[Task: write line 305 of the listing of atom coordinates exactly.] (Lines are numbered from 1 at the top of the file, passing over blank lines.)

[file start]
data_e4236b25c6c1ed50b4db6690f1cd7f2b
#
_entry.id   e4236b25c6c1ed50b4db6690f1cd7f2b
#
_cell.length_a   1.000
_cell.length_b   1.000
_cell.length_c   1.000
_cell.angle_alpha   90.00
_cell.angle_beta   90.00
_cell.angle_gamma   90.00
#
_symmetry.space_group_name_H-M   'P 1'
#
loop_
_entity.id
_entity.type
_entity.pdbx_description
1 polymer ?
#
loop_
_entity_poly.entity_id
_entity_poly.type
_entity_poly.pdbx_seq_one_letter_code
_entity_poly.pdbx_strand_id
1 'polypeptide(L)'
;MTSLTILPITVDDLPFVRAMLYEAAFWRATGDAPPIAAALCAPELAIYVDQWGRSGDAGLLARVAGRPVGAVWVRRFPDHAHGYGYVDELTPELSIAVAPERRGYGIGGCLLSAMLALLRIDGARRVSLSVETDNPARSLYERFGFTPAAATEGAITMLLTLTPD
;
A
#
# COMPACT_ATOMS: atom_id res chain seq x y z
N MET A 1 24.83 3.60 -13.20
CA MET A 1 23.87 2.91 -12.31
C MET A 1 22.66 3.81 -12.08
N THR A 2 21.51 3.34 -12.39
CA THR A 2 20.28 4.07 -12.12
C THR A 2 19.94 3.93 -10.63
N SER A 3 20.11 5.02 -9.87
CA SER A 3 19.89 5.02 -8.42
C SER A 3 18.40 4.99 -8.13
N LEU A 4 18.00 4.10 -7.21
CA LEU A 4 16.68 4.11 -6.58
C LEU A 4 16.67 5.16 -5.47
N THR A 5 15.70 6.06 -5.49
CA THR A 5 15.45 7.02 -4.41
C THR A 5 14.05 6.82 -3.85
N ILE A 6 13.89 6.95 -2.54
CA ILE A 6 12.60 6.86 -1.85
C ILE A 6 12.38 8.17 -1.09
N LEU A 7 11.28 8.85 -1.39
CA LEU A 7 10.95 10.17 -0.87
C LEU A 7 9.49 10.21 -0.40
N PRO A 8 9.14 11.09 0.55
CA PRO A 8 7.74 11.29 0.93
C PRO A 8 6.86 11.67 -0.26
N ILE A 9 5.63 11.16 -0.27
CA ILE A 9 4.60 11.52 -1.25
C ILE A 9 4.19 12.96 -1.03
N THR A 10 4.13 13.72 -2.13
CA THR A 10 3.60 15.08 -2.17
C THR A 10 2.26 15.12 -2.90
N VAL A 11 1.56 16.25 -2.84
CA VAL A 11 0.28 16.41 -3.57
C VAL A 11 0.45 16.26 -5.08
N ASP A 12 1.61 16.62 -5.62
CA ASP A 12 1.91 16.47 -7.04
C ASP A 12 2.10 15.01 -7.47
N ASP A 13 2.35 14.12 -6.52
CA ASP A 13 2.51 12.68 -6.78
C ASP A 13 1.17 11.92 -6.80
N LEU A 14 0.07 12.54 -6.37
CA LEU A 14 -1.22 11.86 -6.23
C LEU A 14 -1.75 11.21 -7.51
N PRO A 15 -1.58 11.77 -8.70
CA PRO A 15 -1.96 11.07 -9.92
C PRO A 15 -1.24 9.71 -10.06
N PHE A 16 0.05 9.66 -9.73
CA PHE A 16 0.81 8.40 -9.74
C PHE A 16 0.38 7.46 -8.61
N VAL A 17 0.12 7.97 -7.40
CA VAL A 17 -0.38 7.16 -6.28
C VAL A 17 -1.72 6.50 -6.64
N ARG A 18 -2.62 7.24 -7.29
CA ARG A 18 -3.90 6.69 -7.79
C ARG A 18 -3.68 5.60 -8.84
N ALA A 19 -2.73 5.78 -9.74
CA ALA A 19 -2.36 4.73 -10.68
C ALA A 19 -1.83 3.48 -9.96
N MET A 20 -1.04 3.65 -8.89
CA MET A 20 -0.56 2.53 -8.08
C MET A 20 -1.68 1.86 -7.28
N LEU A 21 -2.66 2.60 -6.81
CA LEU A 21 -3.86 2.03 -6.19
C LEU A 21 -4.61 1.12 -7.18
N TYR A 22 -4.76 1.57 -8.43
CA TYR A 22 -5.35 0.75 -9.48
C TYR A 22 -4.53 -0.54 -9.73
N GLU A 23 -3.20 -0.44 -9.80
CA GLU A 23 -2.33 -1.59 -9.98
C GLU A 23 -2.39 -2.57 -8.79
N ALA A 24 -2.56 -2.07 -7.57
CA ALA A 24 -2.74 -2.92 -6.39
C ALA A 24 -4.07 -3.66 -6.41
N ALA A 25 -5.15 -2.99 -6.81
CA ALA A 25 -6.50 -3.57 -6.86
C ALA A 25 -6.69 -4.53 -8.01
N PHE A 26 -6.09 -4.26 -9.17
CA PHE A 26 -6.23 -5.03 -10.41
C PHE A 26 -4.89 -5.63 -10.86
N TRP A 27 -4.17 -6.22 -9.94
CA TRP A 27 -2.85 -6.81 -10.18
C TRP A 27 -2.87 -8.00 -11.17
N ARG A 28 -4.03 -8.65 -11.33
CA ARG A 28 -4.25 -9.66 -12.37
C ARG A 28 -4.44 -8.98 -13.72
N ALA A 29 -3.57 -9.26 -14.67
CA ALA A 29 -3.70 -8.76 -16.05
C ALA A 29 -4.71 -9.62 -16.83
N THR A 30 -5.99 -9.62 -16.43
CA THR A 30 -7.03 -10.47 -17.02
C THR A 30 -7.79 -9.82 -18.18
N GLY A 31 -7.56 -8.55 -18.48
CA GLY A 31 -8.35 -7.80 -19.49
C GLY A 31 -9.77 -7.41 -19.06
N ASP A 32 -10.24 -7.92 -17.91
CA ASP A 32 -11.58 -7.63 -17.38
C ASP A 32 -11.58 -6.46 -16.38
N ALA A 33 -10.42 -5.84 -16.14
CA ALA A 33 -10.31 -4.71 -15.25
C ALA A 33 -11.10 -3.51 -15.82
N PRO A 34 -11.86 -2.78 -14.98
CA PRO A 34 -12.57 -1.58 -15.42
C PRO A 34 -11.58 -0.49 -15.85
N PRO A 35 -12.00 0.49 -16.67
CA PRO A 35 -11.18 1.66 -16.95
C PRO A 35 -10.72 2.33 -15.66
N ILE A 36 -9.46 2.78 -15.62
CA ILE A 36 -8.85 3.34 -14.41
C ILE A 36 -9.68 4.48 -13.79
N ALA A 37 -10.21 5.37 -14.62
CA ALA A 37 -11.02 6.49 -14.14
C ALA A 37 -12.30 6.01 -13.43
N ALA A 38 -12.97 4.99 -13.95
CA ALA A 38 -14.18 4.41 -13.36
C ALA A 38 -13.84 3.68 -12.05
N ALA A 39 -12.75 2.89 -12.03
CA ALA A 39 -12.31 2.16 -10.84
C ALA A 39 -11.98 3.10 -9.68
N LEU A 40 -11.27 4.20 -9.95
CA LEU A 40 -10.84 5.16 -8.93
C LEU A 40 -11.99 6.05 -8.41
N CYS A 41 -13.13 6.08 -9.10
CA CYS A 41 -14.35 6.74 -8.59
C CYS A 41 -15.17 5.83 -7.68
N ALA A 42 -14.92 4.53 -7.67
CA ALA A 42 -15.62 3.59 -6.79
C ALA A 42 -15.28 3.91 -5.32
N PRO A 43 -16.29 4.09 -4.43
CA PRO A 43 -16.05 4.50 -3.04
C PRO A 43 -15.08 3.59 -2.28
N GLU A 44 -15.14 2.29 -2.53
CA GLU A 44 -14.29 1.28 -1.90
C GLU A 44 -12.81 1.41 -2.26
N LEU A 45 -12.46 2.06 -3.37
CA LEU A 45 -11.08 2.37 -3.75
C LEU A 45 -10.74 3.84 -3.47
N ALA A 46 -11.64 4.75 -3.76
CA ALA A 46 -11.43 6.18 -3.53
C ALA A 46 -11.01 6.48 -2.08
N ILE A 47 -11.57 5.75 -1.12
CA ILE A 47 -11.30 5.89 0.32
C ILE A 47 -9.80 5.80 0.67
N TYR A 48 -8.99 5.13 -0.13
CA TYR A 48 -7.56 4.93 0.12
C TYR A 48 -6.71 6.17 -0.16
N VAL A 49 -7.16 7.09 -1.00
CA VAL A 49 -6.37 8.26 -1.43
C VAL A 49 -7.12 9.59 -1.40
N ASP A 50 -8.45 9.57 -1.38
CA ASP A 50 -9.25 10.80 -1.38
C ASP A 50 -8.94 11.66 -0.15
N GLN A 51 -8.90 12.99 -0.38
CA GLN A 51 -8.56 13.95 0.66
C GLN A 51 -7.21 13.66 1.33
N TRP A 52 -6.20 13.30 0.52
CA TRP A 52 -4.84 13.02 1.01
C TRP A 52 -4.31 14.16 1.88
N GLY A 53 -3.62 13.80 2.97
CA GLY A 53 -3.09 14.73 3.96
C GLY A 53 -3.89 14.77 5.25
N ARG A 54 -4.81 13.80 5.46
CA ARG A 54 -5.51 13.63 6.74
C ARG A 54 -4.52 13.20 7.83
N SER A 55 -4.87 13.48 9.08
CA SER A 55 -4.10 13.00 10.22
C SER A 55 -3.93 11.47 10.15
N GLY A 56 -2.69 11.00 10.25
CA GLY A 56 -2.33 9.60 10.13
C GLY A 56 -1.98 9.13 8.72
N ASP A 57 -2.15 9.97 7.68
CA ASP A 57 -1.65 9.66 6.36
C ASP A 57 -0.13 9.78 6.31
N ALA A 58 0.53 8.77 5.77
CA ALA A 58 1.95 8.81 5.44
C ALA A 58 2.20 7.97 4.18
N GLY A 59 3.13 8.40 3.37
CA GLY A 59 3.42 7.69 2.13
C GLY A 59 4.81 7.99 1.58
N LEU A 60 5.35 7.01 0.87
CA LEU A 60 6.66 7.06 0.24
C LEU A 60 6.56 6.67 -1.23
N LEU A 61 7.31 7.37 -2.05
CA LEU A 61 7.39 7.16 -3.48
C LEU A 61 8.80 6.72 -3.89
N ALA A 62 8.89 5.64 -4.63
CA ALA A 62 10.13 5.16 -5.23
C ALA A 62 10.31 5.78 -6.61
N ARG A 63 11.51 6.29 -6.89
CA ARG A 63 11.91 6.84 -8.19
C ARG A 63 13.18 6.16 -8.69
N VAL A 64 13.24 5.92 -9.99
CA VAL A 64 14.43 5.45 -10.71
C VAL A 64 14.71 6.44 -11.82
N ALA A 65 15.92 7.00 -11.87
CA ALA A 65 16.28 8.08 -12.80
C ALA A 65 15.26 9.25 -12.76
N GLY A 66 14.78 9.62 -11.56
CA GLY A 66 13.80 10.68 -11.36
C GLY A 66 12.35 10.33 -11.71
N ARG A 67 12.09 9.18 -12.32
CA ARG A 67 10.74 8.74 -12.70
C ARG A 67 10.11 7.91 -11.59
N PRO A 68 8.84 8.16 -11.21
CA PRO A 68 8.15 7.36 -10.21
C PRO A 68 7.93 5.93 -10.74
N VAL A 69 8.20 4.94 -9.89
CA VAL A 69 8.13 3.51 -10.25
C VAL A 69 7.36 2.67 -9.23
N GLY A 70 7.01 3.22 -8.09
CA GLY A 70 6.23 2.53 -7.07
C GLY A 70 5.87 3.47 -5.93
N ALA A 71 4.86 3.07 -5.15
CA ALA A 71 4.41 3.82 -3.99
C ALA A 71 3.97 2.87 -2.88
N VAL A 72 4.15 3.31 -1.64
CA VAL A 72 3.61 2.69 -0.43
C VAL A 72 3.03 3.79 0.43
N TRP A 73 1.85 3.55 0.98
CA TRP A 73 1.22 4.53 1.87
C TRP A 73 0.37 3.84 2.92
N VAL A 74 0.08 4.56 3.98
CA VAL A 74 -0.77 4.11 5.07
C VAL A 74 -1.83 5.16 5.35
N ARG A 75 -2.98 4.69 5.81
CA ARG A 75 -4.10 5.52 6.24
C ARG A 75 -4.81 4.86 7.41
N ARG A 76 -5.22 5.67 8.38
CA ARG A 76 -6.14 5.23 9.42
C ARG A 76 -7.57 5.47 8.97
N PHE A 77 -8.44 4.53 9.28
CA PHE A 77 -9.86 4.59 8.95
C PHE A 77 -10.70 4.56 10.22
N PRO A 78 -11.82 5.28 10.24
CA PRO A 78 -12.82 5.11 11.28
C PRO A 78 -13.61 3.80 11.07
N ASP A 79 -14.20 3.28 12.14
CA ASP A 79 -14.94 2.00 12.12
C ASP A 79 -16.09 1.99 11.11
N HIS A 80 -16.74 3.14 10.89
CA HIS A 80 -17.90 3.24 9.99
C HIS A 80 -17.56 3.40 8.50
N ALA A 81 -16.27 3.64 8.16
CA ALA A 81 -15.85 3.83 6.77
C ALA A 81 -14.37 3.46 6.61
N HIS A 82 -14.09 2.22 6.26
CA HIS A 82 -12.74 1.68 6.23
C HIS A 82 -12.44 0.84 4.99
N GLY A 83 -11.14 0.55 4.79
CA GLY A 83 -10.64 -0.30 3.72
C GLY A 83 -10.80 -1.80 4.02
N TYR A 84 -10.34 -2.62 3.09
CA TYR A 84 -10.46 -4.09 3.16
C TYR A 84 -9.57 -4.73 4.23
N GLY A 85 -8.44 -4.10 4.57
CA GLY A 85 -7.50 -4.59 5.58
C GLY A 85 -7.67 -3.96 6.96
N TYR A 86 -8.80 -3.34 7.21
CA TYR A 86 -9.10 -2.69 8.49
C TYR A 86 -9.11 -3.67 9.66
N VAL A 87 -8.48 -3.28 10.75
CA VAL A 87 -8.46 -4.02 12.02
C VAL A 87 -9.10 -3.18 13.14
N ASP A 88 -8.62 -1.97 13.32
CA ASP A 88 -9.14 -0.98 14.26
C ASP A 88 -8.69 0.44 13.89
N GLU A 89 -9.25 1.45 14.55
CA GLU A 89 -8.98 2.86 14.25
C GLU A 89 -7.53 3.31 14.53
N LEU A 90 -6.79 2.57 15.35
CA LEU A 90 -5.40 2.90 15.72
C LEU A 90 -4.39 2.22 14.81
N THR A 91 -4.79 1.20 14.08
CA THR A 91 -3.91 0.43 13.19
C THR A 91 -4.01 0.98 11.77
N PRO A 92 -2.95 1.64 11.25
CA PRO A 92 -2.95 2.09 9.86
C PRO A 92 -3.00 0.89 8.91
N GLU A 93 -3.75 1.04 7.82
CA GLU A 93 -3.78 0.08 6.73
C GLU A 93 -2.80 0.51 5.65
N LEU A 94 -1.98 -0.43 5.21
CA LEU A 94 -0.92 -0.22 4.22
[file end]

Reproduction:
CA PRO A 92 -2.95 2.09 9.86